How Europe is setting the barricades for AI in the rest of the world
Authorities worldwide are scrambling to develop AI regulations, including those in the European Union, where draught legislation experienced a critical moment on Thursday.
A committee of the European Parliament voted to strengthen the leading legislative proposal as it moves towards passage as part of a multi-year initiative by Brussels to create artificial intelligence safety nets. The urgency of those efforts has increased as a result of the rapid development of chatbots like ChatGPT, which show both the advantages of the new technology and its new dangers.
HOW ARE THE RULES APPLIED?
Any good or service that makes use of an artificial intelligence system will be governed by the AI Act, which was initially proposed in 2021. The law will categorize AI systems into four risk categories, ranging from minimal to unacceptable. Riskier applications will be subject to stricter requirements, including using accurate data and being more transparent. Consider it a “risk management system for AI,” suggested Johann Laux, a specialist at the Oxford Internet Institute.
WHAT RISKS ARE THERE?
Protecting fundamental rights and values from any AI threats to health and safety is one of the EU’s top priorities.
That means some applications of AI—like “social scoring” systems that assess people based on their actions—are wholly unacceptable. It is also prohibited to use AI that preys on the weak, including children, or that employs harmful subliminal manipulation, such as an interactive talking toy that promotes risky behavior.
By voting to outlaw predictive policing tools, which analyze data to predict where and who will commit crimes, lawmakers strengthened the proposal. A wider ban on remote facial recognition was also approved, except for a few law enforcement uses like thwarting a specific terrorist threat. The system scans onlookers and then uses AI to compare their faces to a database.
The goal is “to avoid a controlled society based on AI,” Brando Benifei, an Italian lawmaker assisting in directing the European Parliament’s AI initiatives, told reporters on Wednesday. We believe that these technologies have the potential to be used for bad as well as good, and we believe the risks to be too great.
AI systems must meet strict requirements like being transparent with users and putting in place risk assessment and mitigation measures when used in high-risk categories like employment and education, which could have an impact on a person’s life course.
According to the executive arm of the EU, the majority of AI systems, like those used in video games or spam filters, are low- or no risk.
WHERE DOES CHATGPT STAND?
Chatbots were only mentioned briefly in the original 108-page proposal, which only called for their labeling to let users know they’re interacting with a machine. Later, the parties to the negotiations added clauses requiring general-purpose AI systems like ChatGPT to meet some of the same standards as high-risk systems.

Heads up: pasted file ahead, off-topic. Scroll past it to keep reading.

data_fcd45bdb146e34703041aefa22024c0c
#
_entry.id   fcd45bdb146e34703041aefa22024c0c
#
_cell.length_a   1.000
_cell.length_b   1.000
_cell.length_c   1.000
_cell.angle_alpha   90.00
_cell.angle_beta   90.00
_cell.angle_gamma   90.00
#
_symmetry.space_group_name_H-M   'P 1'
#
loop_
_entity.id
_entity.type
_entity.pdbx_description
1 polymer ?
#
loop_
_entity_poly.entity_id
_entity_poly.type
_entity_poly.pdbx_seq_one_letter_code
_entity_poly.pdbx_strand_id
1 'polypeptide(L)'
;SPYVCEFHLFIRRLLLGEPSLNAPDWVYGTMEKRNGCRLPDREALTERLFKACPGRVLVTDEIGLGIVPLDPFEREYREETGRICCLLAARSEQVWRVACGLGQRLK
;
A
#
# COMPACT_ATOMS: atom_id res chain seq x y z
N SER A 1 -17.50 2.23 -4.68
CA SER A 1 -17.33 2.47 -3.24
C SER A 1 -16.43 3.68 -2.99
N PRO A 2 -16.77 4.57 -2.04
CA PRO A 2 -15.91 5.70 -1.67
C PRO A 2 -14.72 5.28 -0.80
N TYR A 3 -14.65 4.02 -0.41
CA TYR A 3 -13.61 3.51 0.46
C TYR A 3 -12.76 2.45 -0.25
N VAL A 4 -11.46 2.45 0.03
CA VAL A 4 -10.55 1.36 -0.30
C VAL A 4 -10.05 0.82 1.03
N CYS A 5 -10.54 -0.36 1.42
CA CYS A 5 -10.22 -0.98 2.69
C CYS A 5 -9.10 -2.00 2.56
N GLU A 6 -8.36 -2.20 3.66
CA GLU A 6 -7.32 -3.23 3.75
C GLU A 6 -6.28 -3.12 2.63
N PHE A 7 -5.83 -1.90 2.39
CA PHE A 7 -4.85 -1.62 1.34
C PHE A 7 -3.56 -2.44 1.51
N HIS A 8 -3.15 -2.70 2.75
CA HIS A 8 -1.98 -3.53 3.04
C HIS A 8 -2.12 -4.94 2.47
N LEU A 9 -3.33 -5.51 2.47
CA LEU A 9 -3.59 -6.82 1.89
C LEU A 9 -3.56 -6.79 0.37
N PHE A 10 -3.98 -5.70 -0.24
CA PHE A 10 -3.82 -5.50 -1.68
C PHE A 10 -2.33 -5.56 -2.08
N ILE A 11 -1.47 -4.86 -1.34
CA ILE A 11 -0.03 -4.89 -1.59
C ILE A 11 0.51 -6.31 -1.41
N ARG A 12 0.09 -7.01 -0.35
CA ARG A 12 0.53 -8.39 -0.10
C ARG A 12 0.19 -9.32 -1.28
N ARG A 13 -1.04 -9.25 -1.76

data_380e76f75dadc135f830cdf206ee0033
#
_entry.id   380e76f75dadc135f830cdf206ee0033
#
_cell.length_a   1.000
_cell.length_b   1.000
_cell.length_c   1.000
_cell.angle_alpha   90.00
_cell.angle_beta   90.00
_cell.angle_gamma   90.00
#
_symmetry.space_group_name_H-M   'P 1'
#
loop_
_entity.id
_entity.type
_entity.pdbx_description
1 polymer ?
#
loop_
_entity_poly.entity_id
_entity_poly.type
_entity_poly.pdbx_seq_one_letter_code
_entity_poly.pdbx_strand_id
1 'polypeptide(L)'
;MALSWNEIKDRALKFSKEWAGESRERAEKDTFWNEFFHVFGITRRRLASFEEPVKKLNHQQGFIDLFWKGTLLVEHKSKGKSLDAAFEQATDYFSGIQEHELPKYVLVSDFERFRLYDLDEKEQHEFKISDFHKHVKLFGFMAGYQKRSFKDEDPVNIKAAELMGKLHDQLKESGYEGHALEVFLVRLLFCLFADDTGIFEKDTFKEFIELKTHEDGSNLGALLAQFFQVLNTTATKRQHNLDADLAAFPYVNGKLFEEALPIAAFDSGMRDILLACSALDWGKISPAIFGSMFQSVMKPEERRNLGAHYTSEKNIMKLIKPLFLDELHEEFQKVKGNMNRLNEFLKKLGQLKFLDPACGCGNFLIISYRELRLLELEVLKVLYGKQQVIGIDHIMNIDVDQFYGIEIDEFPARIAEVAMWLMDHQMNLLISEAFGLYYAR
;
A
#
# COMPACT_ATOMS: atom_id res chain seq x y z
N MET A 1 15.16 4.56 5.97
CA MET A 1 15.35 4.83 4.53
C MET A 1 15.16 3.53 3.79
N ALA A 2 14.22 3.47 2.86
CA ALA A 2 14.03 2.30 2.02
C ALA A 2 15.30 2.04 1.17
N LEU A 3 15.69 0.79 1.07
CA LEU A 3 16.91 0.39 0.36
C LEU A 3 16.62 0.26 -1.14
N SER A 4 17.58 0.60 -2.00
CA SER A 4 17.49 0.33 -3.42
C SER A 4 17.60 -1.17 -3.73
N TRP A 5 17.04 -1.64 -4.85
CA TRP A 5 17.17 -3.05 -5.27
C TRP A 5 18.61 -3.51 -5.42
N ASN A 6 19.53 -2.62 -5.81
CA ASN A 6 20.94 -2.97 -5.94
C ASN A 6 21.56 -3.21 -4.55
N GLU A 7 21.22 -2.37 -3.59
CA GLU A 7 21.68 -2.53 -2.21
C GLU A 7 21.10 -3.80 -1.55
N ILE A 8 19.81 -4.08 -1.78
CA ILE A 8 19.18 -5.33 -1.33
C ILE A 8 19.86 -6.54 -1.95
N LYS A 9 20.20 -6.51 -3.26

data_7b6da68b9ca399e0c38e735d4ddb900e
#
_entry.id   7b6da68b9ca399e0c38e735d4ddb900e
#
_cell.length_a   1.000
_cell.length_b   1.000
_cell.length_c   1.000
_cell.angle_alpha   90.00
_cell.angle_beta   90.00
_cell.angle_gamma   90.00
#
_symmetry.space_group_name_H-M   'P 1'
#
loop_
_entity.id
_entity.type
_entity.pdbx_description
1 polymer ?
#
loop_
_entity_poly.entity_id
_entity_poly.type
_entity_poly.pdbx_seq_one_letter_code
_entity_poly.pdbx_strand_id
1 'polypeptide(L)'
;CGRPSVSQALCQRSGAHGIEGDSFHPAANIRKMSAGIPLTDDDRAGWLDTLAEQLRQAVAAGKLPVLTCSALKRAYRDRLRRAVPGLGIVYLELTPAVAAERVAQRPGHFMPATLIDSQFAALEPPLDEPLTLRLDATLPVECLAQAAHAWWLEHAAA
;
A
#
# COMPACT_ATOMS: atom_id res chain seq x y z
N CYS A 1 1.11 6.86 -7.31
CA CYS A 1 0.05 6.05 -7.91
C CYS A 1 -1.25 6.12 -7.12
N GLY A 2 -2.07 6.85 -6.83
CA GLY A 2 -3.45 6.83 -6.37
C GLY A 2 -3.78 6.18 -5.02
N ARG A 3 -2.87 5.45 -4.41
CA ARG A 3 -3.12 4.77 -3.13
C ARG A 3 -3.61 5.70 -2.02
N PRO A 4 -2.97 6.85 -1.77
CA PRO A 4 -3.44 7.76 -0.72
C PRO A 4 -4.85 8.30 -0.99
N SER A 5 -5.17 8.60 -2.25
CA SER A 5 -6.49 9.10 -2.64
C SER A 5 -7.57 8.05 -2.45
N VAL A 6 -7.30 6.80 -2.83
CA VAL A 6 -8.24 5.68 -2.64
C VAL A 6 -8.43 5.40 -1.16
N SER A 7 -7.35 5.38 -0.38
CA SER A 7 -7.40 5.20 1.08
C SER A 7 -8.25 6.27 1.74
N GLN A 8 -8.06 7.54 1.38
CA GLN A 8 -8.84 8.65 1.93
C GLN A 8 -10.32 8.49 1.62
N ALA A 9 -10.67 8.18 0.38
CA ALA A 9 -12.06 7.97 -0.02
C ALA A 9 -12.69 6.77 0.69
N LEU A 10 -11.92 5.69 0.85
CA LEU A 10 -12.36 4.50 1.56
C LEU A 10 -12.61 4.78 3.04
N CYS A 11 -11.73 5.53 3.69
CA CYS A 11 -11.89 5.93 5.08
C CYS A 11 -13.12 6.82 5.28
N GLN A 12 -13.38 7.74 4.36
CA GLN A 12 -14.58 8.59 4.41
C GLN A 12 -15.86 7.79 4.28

The requirement to completely document any copyright materials used to instruct AI systems how to produce text, images, videos, or music that resembles human work is a crucial addition. That would inform content producers if blogs, electronic books, academic papers, or popular songs were used to train algorithms that power ChatGPT or other systems. They could then determine whether their work has been plagiarised and take legal action.
WHY ARE EU RULES SUCH A PRIORITY?
The European Union does not play a significant role in creating advanced AI. The United States and China fill that position. However, Brussels frequently sets the pace for regulations that end up as de facto world norms.
According to Laux, “Europeans are, globally speaking, fairly wealthy and there are a lot of them,” so businesses and organizations frequently decide that it is simpler to comply given the 450 million consumers who make up the bloc’s single market than to create different products for various regions.
But enforcing the law is not the only solution. According to Laux, Brussels is attempting to grow the market by instilling user confidence through the establishment of common AI rules.
The idea is that if you can get people to trust applications and AI, they will also use it more, according to Laux. “And they will unleash the economic and social potential of
AI when they use it more frequently.”
WHY WOULD YOU VIOLATE THE RULES?
Fines for breaking the rules can be as high as 33 million euros ($33 million) or 6% of a company’s annual global revenue, which for tech giants like Google and Microsoft could be in the billions.
WHAT COMES UP?
Years may pass before the regulations are fully implemented. The draught legislation will now be put to a vote by EU lawmakers during a plenary meeting in mid-June. Then it enters three-way talks with the 27 member states of the bloc, the Parliament, and the executive Commission, where it might experience further changes as they haggle over the specifics. Final approval is anticipated by the end of the year, or early in 2024 at the latest. There will then likely be an adaptation period of up to two years for businesses and organizations.